Roger L. Simon

It's Not the Debate. It's the Focus Group

(AP Photo/Andrew Harnik)

I don’t blame Donald Trump for passing on the seventh Republican debate Thursday night.  It was pretty boring, even for a political junkie like me, though I did enjoy Rubio’s one-liner about Bernie Sanders running for president of Sweden. (Frankly, I think even the terminally PC Swedes might not even be able to handle Bernie in the end the way things are headed.)

I heard some of the spin-room pundits nattering on about how serious the debate was, ostensibly because of the absence of Donald, as compared to the previous encounters. I didn’t see it. Fox had promised new and interesting questions but they weren’t much (except perhaps from some minor video assist). It felt to me like everything had been “asked and answered” before, maybe several times before. And I found it hard to sit through all that spin-room blather about who did or didn’t win the debate. Did Jeb rise above his low expectations?  Yawn.

(FULL DISCLOSURE:  During the debate I was simultaneously streaming Trumps’ veterans’ benefit on my computer, turning the volume up and down on each as I went, so I may have missed some key minutes. The benefit was intermittently entertaining and it was heartening to see them raise so much money for disabled vets.)

The essential difficulty of these debates is the distinctions between the candidates are so narrow that mostly they seem manufactured, even between the so-called insiders and outsiders.  In actuality, the only real outsider in the Republican field is Dr. Carson.  Trump has been wheeling-and-dealing with politicians for decades, Cruz is a senator, and Fiorina is an ex-CEO of a major corporation who has spent years negotiating with politicians and jetting around the world for major foundations.  During Thursday’s debate, the only ones with substantive policy differences were Rand Paul and possibly Kasich, who sometimes appears to been running for the nomination of the Democratic Party.  Maybe he should, because all they have at the moment is a semi-felon and that “Swedish” president.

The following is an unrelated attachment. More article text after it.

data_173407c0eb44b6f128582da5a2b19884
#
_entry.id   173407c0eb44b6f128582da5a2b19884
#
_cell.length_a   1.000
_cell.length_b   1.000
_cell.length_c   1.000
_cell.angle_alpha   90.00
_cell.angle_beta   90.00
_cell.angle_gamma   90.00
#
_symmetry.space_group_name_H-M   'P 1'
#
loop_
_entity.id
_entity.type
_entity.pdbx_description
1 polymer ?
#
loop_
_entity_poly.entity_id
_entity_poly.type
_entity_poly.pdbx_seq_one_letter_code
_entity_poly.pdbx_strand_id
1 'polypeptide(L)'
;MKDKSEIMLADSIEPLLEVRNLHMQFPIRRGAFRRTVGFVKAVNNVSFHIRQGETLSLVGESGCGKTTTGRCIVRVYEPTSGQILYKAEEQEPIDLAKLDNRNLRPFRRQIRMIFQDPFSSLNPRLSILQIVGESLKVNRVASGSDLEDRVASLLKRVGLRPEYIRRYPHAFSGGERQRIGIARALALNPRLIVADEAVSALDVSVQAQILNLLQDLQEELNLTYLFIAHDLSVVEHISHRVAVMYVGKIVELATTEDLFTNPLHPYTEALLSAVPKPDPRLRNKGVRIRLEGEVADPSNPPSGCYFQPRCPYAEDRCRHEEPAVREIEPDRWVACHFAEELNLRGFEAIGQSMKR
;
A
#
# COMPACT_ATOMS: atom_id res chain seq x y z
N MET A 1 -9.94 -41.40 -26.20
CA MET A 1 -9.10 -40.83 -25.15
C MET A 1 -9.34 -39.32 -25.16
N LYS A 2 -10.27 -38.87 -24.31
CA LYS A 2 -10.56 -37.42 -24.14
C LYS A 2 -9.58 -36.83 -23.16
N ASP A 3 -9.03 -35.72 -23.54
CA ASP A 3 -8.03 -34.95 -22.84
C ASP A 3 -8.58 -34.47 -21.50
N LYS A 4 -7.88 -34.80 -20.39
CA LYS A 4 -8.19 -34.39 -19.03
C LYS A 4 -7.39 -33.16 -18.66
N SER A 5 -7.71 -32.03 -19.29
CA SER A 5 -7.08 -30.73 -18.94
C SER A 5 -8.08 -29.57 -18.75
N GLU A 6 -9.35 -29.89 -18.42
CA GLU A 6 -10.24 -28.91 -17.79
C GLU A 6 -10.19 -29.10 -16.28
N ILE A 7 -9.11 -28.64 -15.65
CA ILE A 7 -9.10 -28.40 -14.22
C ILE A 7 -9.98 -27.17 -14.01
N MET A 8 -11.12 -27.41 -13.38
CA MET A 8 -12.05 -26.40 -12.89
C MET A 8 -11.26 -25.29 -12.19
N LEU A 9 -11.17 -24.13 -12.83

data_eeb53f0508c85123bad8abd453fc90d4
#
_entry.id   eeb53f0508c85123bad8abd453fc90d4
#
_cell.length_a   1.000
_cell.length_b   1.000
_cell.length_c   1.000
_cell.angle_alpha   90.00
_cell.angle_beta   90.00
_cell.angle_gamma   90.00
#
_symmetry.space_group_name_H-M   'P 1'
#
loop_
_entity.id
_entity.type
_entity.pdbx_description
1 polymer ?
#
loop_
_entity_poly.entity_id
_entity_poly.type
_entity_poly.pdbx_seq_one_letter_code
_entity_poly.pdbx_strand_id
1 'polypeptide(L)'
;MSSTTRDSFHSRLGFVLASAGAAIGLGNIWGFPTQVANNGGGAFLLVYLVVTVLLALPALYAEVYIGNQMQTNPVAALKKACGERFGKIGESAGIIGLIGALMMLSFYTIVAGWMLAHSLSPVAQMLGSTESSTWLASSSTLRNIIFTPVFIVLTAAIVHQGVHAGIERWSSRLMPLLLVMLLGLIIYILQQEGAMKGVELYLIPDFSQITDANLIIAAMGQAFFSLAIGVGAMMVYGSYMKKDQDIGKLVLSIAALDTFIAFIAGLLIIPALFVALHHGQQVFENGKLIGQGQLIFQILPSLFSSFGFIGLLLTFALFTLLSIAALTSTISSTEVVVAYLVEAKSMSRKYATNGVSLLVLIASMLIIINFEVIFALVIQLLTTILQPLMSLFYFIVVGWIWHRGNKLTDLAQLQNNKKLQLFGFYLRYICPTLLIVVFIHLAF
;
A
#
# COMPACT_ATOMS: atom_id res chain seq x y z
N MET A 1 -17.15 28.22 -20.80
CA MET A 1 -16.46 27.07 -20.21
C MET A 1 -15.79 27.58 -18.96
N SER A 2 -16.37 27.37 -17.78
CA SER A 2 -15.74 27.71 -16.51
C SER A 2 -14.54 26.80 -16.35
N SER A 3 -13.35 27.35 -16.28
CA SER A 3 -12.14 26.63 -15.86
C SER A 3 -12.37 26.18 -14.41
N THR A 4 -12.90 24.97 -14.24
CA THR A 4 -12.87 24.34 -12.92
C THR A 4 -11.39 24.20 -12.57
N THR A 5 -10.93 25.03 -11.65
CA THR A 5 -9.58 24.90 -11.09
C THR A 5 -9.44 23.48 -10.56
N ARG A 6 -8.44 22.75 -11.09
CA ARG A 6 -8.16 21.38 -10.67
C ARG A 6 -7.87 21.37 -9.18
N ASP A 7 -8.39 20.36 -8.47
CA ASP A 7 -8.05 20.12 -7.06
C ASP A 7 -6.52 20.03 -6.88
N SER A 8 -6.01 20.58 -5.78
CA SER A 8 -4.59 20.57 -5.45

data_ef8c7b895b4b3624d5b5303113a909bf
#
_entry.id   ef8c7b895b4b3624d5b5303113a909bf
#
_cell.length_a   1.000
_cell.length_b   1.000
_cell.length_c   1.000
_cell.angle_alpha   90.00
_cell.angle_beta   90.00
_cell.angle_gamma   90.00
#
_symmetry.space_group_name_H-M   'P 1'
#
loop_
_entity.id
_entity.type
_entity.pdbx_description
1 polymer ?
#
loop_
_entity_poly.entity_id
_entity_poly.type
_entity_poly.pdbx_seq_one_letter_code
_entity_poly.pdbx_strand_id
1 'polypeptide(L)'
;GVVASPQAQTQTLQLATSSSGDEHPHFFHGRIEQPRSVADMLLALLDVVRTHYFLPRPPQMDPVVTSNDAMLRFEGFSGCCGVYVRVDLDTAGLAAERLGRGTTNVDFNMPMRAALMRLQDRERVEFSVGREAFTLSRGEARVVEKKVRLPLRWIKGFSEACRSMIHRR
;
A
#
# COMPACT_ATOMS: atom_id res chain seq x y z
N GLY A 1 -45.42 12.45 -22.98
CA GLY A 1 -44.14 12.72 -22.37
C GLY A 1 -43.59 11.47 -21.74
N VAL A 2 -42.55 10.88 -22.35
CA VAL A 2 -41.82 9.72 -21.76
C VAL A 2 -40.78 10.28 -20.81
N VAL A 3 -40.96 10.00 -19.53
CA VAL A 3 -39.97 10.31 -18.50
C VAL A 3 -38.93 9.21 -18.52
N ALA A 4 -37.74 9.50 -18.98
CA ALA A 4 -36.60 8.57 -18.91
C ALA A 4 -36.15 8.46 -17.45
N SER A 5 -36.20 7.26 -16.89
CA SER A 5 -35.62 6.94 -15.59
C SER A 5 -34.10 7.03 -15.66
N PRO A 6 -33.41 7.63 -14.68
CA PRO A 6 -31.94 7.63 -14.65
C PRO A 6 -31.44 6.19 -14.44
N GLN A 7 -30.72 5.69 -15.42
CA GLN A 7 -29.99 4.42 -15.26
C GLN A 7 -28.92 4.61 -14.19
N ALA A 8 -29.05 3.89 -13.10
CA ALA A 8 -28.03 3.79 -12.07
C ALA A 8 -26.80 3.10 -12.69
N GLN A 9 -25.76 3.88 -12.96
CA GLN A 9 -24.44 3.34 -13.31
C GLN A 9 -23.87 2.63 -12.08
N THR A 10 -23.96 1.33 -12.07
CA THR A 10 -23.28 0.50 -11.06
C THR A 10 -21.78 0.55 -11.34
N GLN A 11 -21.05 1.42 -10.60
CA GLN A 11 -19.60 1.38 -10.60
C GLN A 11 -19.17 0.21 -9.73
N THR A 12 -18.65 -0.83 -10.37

Something did surprise me though — and it was Frank Luntz’s focus group.  I have never seen them so unanimous in their reaction.  Almost all of them seemed to think Rubio had won the debate and the vast majority said they had decided to switch their votes to the Florida senator.  Virtually all of them thought he could defeat Hillary Clinton.

Now it’s not that I didn’t think Rubio didn’t win the debate.  He nearly always does, or comes close, and I thought he did again tonight. In many ways — it’s early, obviously — he seems the most gifted Republican politician since Ronald Reagan.  I was just surprised at the extent this group of voters agreed with me.  I suppose I’m used to the comments section of this site where, almost always when I write something favorable to Rubio, I am attacked as if I were somewhere between Attila the Hun and the half-brother of Valerie Jarrett.  That’s the Internet, I guess.

Anyway, we shall soon see if the unanimity of Luntz’s group means anything.  Is this a harbinger of one of those famous, crazy last-minute turnarounds in the Iowa caucuses (Rick Santorum going from 7 to 24% in a week in 2012) or merely an outlier?  Rubio has been moving up of late, but is it enough to make an impact?  We don’t have long to wait to find out, just until Monday.  I will be in Iowa  myself then, heading for Des Moines on Saturday.  Watch this space, as they say.